"American International Group will gain access to $30 billion more in taxpayer money as part of another restructuring of its federal bailout, the company announced this morning. It marks the fourth time the government has stepped in to help the ailing insurance giant since September," the Washington Post reports. "The reworked plan is aimed in part at helping AIG avert a potential disaster as the company on Monday announced the biggest quarterly corporate loss in U.S. history -- a staggering $61.7 billion for the fourth quarter of 2008, due largely to the continued deterioration of credit markets and charges related to AIG's restructuring."
The New York Times: "Federal officials, who worked feverishly over the weekend to complete the restructuring, said they thought they had no choice but to prop up A.I.G., because its business and trading activities are so intricately woven through the world's banking system. But the deal also presents more financial risks to taxpayers at a time when the public and Congress have been sharply questioning the wisdom of risking federal money to bail out private enterprises."
A source close the AIG deal tells First Read that it strengthens the company's restructuring efforts by protecting taxpayers from future losses and reducing the risk of further destabilizing the economy.
Per the Washington Post, Treasury Secretary Geithner and chief White House economic adviser Larry Summers have been busy men. "Last week alone, Geithner ran from meeting to meeting to craft a new rescue deal for Citigroup, talk with governors on the economic stimulus package, co-host a summit on the nation's fiscal issues, work with lawmakers on regulatory reform, refine a plan to help homeowners, discuss a major upcoming summit with his foreign counterparts and roll out the details of a 'stress test' for banks."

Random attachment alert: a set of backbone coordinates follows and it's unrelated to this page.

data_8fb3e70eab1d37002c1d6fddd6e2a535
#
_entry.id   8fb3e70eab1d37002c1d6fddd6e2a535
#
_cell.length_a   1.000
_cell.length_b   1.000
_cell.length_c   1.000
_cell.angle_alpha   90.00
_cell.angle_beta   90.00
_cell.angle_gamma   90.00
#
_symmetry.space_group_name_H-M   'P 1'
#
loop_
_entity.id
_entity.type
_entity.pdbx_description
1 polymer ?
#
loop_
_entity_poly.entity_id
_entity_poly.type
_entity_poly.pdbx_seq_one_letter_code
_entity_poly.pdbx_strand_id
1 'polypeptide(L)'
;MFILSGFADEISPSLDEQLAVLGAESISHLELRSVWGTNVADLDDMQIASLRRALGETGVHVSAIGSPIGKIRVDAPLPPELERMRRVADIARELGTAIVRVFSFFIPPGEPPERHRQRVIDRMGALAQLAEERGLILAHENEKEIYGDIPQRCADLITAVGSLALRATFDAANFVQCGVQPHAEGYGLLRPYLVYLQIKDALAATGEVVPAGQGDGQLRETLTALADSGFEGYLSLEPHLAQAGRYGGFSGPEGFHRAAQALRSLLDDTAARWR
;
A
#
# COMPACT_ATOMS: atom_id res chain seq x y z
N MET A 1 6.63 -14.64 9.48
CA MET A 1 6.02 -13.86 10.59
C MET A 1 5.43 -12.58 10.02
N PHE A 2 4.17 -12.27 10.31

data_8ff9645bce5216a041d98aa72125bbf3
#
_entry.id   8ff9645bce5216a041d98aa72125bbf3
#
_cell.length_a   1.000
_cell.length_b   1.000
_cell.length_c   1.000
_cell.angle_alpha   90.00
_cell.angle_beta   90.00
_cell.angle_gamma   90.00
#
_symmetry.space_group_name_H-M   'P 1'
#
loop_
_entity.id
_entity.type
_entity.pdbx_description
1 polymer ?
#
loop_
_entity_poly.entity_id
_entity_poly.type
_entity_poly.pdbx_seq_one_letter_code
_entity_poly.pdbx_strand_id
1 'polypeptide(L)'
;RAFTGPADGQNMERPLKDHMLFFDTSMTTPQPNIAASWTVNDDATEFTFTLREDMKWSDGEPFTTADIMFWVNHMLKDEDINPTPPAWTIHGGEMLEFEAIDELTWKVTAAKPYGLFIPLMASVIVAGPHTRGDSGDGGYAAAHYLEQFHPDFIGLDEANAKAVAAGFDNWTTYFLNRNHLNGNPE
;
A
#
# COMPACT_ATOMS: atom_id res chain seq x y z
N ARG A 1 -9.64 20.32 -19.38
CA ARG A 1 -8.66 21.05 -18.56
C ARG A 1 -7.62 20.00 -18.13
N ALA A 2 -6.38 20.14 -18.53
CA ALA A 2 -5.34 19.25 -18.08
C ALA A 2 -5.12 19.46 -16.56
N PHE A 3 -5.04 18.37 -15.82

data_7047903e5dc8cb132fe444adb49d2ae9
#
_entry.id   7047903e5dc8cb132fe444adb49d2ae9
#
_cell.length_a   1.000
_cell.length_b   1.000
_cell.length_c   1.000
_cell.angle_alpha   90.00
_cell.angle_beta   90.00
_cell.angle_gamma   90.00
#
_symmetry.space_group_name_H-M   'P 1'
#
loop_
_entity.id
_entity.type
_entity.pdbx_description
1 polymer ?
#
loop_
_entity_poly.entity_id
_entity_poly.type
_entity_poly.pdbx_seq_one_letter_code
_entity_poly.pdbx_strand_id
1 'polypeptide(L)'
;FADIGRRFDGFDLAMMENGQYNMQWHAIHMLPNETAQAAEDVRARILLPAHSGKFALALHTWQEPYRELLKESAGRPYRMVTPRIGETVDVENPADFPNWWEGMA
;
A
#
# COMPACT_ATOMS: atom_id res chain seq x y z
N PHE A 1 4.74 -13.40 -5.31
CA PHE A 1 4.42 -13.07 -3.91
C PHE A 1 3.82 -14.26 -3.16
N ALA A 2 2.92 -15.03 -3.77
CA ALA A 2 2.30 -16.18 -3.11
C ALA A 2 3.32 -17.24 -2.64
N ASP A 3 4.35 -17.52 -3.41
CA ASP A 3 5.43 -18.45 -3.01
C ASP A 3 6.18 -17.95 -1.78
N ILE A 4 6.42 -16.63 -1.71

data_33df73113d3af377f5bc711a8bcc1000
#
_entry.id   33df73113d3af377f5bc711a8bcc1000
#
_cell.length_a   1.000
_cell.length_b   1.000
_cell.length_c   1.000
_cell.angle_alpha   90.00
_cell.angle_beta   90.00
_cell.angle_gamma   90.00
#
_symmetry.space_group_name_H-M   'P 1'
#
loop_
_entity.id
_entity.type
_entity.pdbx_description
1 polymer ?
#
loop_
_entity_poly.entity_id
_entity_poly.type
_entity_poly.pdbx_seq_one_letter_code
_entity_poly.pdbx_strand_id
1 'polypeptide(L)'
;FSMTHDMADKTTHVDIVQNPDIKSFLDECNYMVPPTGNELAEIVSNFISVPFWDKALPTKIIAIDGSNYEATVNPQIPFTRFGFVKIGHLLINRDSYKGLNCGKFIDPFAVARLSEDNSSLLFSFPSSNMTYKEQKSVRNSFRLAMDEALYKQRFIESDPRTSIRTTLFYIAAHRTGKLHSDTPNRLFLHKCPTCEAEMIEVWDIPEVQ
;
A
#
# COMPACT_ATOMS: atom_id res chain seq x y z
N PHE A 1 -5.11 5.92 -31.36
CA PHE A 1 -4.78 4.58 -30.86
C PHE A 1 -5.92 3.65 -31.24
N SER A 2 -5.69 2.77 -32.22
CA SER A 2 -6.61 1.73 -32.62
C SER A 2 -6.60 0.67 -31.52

The New York Times examines Adolpho Carrion's stint as Bronx borough president and attempts to judge whether he's ready for his new gig in the White House as director of urban policy. "Assessing Mr. Carrión's readiness to make that jump depends on whether his tenure as borough president is seen as a hard-fought success in an office with limited power or a failed opportunity to turn around a borough that, while no longer a symbol of urban blight, continues to struggle with crime, poverty, homelessness and deaths from AIDS."
After their Sunday show appearances, Politico writes, "Defense Secretary Robert Gates and the chairman of the Joint Chiefs of Staff aren't on the same page regarding Iran's nuclear capabilities." Gates said on Meet the Press: "They're not close to a stockpile. They're not close to a weapon at this point," he said. Mullen said that "Iran may have enough nuclear material to make a bomb, the chairman of the Joint Chiefs of Staff told CNN's 'State of the Union' Sunday."
"The administration's top budget official, Peter Orszag, said Obama would sign the $410 billion spending bill despite a campaign pledge that he would reject tailored budget requests that let lawmakers send money to their home states," the AP writes. On the Sunday shows, both Orszag and Rahm Emanuel called the bill "last year's business."
Orszag also "said the White House would consider using a Senate procedural tactic so that only 50 votes would be required to pass major healthcare and energy reforms."
And here is the AP's table-setter on Clinton's trip to the Middle East. It notes that U.S. officials originally said it was giving $900 million to the rebuilding of Gaza. But now officials say $300 million is earmarked specifically for Gaza. Another $600 million is to go to the Palestinian Authority.